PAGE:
In one sense, Ollie Hoare's historic victory in the Commonwealth Games 1500m was all about the man himself.
It was Hoare who found a way to bounce back from the crushing disappointment of missing the world championships final last month.
It was Hoare who vowed to run differently in Birmingham and was as good as his word.
It was Hoare who ran the perfect tactical race, sitting two or three off the lead without ever letting early pacesetter Abel Kipsang get too far away.
And it was Hoare who ran a last 100 metres for the ages, storming home three wide in the final straight and lunging at the line to finish nine hundredths of a second ahead of flagging Kenyan Timothy Cheruiyot, the 2019 world champion.
But in another sense, it was about much more than the 25-year-old from the southern Sydney suburb of Caringbah, who cut his teeth running for Trinity Grammar and then the University of Wisconsin on the cut-throat NCAA circuit.
There was his father Greg, a beach runner for North Cronulla Surf Life Saving Club, who first got Hoare into athletics.
Greg Hoare worshipped the legendary Herb Elliott, until Saturday the only Australian to win a Commonwealth 1500m or mile title.
There was his extended family, including the brother who made a motza backing him at juicy odds.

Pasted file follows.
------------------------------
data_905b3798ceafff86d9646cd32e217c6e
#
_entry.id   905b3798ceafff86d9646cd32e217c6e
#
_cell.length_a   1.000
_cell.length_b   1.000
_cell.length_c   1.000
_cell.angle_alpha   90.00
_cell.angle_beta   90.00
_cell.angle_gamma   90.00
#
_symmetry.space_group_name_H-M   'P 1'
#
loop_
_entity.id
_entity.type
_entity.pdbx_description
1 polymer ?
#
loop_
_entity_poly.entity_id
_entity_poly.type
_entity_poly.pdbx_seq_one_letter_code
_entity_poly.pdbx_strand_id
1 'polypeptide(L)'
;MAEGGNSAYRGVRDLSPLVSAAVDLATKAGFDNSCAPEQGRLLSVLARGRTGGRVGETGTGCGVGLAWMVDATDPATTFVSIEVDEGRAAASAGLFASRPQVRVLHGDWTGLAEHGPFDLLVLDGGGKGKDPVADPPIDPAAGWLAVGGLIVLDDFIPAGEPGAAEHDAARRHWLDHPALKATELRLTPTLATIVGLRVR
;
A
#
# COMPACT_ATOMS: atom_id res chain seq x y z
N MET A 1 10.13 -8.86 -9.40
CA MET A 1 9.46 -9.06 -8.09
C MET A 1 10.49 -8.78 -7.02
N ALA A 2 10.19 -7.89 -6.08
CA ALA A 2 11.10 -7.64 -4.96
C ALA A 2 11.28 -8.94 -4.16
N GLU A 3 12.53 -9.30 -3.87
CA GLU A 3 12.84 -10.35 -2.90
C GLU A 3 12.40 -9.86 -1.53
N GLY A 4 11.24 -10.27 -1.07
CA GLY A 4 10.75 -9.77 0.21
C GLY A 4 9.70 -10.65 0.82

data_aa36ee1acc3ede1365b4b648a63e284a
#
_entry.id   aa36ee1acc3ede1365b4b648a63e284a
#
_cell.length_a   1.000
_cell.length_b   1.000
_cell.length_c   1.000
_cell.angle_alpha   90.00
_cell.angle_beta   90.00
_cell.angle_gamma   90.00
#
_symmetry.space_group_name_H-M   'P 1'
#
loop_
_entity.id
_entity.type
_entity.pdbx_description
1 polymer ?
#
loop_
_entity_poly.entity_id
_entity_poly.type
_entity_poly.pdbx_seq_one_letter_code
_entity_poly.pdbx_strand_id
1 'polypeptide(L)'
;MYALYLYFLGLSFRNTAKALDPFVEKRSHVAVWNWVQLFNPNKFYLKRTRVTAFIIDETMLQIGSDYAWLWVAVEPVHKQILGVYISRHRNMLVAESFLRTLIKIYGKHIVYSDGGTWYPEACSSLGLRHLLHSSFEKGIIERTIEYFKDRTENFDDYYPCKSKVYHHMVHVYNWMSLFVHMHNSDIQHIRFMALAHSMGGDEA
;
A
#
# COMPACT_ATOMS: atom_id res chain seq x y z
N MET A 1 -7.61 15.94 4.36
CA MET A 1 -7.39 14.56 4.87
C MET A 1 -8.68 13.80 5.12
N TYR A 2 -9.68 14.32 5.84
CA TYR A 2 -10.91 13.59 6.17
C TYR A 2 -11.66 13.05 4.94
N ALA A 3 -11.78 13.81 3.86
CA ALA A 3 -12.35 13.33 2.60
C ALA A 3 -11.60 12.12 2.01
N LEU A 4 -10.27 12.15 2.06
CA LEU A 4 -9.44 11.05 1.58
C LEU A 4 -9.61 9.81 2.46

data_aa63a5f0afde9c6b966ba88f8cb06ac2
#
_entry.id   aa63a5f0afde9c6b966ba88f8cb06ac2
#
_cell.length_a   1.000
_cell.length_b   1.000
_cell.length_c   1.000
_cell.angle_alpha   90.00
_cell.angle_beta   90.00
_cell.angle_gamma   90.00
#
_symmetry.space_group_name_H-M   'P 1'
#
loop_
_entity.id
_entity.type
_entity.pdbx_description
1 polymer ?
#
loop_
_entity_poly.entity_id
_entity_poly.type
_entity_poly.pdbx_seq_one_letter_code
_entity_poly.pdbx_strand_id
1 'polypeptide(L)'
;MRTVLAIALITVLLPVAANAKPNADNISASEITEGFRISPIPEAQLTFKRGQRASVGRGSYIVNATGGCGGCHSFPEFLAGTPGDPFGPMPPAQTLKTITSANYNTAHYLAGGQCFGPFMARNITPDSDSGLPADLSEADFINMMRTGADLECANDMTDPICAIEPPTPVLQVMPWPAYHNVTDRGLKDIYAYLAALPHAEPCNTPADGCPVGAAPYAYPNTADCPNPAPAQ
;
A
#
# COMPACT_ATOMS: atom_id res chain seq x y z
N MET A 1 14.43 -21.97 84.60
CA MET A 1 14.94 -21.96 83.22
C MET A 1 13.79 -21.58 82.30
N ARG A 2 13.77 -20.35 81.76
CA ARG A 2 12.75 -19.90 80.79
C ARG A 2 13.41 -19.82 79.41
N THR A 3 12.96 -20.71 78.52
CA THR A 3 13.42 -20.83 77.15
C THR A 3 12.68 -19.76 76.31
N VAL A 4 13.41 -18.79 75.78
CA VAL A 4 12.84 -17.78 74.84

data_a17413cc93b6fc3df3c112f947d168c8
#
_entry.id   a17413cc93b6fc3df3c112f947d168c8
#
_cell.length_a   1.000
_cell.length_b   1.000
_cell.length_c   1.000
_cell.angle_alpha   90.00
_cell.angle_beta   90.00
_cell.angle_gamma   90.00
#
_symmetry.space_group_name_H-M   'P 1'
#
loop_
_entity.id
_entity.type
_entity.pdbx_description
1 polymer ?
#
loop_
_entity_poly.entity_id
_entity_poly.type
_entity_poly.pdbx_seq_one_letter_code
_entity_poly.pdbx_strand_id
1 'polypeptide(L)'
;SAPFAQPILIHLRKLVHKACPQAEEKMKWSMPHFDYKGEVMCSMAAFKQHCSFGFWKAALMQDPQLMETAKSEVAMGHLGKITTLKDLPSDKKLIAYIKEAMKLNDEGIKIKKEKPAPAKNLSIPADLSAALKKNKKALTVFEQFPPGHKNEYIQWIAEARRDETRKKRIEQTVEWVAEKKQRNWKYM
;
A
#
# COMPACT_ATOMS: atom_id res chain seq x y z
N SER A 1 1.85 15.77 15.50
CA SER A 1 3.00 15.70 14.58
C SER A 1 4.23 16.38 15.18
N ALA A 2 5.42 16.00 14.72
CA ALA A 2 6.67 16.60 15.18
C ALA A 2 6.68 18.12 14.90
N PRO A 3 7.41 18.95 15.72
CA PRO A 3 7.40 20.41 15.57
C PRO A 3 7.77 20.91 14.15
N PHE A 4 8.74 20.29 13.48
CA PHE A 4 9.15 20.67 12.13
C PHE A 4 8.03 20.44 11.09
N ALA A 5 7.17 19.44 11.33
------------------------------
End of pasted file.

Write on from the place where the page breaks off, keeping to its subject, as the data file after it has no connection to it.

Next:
There was Stewart McSweyn, who missed Saturday's final due to illness but who has long been an inspiration for Hoare.
And there was his grandfather, Sergeant Fred Hoare, a WWII veteran who passed away last week.
"I dedicate that race to him - he was a big inspiration to me and my dad," said Hoare.
"He always had the same stopwatch, it was about 100 years old and he would trust the timer, he would only go off the stopwatch, my PBs were all on his stopwatch.
"He was a great lover of the sport, a lover of Herb Elliott, (Steve) Moneghetti, (Robert) de Castella.
"He was the reason my dad loves the sport, the reason why I love the sport.
"After (I had) such a disappointing world championships, he passed away at 96.
"It kind of hit me, I hadn't been home and was unable to attend his funeral two days ago.
"He's up there having a glass of red wine, laughing his arse off and he'd be saying, 'I knew you could do it mate but unfortunately I wasn't around to see it'."
Hoare's victory was a triumph of self-belief against a field that would not have looked out of place in an Olympics or world championships final, save for the great Norwegian Jakob Ingebrigtsen.
He became only the second Australian man in 32 years to win a Commonwealth track final, joining John Steffensen, who grabbed the 400m gold in Melbourne in 2006.
"To have a low like that at a major championship and come back here and win it for Australia in an event like this, and how deep this field is, shows me that I'm not (defined by) one race as an athlete - that I'm hopefully going to have a legacy of bad races and good races," he said.
"But hopefully I'll be much more consistent now that I've learned how to cope in those situations."
And if he can attract more kids into running, then so much the better.
"That's what I want to portray - believe in yourself, back yourself," said Hoare.
"Just because you are from Australia, it doesn't mean you can't win a 1500m championship.
"Somebody just did it and they are probably very similar to you, similar talent, persistent, wants it more and gets after it."
Words that would have been music to the ears of his grandad.
Australian Associated Press
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